The Los Angeles Angels, like any veteran team with a playoff pedigree, do a good job of letting teams beat themselves. If Kansas City Royals third baseman Alberto Callaspo (a former prospect with the Angels) had thrown to first instead of home after stepping on the third base bag in the sixth inning Thursday, he would have had an easy double play, Kevin Frandsen would never have scored and the Angels might have settled for a disappointing series split at Kauffman Stadium.
But that's what bad teams like the Royals do: They beat themselves. Callaspo inexplicably threw home, catcher Jason Kendall inexplicably failed to apply a tag and the Angels skated off with a 5-4 win. The New York Yankees have taken advantage of bad teams (hello Baltimore) to get to the playoffs for decades now.
The old adage: Try to go .500 against the good teams and load up your win column against the bad ones.
So, the Angels take their next step in the longest road trip of the season in Seattle this weekend feeling pretty good about themselves. But somewhere in the "anxiety" area of manager Mike Scioscia's brain is this on-going problem closing out games. Of course, that's an area of Scioscia's brain that has been getting plenty of action lately. Brian Fuentes' struggles nudge up against Kendry Morales' broken ankle, which rub elbows with a lack of leadoff options.
Because the Angels won, fixing the closer situation might not get as much attention, but the need to act is urgent. Fuentes, who picked up his seventh save despite giving up a two-run home run to Willie Bloomquist (yep, Willie Bloomquist), has faced 55 batters this year and given up five home runs.
All the hitters who took him deep were right-handed. Fuentes has given up a home run roughly every seventh time he has faced a right-handed hitter. Babe Ruth didn't hit home runs at that kind of clip.
It's getting to the point that the Angels have to have a three-run lead -- especially if there's a right-hander with a modicum of power coming up -- or Fuentes just might blow it.
The solution seems pretty obvious, even if Scioscia won't bend to the obvious just yet: Use Fuentes in situations earlier in games, preferably in matchups against left-handed hitters (who are batting .118 against him). Give the pressure-packed ninth-inning situations to Fernando Rodney. A combination of Fuentes and Kevin Jepsen in the seventh or eighth innings could restore a measure of stability to the bullpen.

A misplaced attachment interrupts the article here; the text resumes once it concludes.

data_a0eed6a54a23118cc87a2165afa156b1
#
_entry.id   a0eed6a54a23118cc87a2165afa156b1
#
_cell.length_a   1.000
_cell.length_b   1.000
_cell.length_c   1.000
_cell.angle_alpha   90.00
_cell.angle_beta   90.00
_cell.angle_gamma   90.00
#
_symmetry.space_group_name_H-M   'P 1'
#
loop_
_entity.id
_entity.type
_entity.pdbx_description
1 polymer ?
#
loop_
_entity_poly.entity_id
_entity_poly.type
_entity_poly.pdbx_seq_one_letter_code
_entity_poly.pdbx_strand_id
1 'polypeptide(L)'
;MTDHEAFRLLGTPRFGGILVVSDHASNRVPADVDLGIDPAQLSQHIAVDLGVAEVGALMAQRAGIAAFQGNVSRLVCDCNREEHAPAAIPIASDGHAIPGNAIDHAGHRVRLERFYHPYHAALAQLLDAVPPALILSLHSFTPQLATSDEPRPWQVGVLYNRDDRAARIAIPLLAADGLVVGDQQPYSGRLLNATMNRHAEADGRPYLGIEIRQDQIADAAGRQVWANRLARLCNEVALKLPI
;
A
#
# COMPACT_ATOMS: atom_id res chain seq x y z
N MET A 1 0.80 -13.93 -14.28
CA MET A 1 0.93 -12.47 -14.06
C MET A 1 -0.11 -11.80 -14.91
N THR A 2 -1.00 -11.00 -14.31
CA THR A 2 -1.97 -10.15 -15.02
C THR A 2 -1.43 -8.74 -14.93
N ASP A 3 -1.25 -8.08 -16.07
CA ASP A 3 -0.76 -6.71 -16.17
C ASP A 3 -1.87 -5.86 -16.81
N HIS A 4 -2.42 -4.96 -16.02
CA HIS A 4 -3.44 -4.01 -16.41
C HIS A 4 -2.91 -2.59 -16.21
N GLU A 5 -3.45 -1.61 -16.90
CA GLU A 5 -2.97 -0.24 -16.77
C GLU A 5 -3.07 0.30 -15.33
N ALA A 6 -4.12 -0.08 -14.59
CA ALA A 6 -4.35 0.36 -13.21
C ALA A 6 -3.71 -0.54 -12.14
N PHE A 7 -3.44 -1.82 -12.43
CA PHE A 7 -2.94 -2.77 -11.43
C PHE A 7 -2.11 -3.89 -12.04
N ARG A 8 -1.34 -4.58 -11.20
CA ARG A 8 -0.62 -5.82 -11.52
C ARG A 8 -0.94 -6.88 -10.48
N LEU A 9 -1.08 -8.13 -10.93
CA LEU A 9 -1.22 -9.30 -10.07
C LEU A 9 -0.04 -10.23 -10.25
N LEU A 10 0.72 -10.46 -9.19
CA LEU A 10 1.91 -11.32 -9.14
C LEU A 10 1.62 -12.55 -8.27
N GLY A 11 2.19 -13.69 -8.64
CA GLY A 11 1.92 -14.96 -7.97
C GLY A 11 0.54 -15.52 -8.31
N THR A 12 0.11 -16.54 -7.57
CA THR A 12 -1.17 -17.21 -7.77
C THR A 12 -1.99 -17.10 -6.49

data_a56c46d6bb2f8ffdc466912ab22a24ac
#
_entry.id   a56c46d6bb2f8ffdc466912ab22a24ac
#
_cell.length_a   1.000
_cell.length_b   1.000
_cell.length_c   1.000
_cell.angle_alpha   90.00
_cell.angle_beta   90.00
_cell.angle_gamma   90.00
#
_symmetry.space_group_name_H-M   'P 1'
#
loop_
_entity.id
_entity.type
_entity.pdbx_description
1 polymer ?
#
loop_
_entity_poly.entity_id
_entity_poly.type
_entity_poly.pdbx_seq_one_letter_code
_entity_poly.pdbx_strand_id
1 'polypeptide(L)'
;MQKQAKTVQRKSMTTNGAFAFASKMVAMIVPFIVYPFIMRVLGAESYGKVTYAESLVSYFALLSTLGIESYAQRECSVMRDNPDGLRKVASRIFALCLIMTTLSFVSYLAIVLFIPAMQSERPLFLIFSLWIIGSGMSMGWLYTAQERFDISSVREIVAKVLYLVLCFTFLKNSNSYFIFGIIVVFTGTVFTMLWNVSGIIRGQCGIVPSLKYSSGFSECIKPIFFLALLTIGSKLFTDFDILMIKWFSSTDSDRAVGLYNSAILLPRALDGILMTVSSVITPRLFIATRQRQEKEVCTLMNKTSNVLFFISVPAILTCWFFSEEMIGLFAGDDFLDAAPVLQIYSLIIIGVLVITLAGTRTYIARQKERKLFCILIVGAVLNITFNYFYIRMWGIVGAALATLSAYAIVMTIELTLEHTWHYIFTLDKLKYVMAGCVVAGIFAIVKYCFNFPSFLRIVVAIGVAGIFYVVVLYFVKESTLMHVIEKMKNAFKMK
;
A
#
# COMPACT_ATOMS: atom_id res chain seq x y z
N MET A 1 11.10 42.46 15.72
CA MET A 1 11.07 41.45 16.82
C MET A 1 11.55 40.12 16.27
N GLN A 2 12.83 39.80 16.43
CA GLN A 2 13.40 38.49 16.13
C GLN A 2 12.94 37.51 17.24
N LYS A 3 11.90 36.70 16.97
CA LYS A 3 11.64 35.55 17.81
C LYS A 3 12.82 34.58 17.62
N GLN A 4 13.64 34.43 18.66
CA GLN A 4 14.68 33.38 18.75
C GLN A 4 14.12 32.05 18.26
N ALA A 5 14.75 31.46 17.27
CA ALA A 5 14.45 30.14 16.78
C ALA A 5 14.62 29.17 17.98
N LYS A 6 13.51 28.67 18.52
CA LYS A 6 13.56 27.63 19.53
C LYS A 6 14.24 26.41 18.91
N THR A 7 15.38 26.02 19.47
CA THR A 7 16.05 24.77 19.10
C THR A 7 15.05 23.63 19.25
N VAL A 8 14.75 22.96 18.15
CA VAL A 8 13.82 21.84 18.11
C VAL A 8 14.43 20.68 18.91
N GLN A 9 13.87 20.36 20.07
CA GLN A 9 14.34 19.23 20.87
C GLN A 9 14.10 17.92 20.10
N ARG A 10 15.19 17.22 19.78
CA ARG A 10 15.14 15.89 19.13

Jepsen also has been struggling, by the way. He gave up two more runs Thursday and his ERA has ballooned to 6.16. Maybe using Fuentes in the eighth will let Jepsen pitch in less pressure-packed spots earlier. Jason Bulger might be a good candidate as the right-handed setup man.
Scioscia has said all along that you've got to give a bullpen time to settle into roles, but Fuentes has done nothing since August to show he's worthy of his. The sooner Scioscia makes the switch, the sooner he can get a break from one of his primary sources of stress.
The Angels would like another pitcher to join the Reliable Starters Club. Jered Weaver, who picked up his first win since May 7 with seven shutout innings Thursday, and Ervin Santana are the only current members. Joe Saunders looked to be a good candidate until his last start, a 10-hit, seven-run debacle at home against the Seattle Mariners. That was the game the Angels won on Howie Kendrick's walk-off three-run home run. He faces Seattle yet again.
Mariners pitcher Ian Snell (0-3, 4.58) worked that game Sunday also, giving up three runs and four hits. He recently emerged from the bullpen, so Seattle manager Don Wakamatsu removed him after 82 pitches in the fifth inning. In three starts against the Angels, Snell has a 7.04 ERA.
Mark Saxon, who reported from Los Angeles, covers the Angels for ESPNLosAngeles.com.